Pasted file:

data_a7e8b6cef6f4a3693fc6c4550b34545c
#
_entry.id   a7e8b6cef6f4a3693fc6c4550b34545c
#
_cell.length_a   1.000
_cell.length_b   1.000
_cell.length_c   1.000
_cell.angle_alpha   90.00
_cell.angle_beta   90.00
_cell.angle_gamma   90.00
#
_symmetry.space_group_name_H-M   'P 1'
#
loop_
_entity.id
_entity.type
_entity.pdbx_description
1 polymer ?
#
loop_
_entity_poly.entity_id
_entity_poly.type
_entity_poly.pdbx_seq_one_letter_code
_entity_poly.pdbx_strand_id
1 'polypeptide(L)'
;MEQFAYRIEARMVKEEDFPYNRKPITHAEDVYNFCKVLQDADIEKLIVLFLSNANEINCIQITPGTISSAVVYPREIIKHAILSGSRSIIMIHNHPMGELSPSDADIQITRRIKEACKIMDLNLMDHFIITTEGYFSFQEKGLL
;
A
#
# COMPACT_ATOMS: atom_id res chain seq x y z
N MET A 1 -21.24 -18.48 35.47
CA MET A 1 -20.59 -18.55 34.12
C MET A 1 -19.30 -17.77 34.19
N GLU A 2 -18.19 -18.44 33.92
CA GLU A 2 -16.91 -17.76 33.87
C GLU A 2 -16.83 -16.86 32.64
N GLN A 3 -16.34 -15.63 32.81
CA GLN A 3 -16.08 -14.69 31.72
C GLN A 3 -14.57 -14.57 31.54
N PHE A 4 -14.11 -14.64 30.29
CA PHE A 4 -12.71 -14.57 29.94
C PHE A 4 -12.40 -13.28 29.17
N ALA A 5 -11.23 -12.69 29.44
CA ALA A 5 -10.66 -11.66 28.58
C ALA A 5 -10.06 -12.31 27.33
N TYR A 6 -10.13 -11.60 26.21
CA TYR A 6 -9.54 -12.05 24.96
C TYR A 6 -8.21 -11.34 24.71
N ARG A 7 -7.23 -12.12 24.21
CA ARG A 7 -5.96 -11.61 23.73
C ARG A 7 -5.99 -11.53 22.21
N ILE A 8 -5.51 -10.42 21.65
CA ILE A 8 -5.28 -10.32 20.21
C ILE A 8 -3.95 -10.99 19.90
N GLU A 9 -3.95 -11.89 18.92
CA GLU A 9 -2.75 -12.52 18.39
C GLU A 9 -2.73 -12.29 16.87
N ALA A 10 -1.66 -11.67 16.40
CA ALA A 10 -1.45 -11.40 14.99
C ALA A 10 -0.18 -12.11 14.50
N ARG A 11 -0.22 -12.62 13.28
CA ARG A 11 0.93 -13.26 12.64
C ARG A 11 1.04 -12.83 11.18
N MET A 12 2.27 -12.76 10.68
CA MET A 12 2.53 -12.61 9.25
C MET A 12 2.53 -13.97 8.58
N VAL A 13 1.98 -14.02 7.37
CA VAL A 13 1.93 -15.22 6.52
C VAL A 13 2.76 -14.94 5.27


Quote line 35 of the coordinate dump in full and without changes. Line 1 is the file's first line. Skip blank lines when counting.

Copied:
CA GLU A 2 -16.91 -17.76 33.87